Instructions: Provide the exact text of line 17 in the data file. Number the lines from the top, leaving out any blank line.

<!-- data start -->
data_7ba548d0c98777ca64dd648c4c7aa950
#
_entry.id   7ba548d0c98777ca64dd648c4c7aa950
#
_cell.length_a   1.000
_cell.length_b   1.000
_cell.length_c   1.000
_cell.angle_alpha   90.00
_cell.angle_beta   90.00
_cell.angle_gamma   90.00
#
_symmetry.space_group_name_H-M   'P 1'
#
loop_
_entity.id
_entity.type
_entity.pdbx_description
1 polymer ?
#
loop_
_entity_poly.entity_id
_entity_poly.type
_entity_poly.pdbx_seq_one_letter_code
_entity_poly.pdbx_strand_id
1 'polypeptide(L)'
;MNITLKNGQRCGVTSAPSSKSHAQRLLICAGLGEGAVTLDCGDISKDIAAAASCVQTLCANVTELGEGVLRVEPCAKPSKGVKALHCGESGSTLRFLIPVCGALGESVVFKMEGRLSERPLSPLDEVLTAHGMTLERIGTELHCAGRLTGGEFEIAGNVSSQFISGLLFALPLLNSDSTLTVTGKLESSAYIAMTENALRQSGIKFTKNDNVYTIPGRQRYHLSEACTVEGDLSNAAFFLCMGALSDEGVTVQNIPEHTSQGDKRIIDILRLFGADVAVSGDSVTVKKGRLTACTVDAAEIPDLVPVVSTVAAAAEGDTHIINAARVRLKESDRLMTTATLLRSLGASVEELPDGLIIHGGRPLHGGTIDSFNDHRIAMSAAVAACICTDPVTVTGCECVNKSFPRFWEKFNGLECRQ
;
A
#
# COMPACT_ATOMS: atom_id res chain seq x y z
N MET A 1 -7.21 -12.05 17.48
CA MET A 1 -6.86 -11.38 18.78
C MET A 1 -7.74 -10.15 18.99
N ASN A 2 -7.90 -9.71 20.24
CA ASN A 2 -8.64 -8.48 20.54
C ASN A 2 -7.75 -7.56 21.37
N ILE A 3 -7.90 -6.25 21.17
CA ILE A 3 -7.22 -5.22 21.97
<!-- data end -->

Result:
_entity.pdbx_description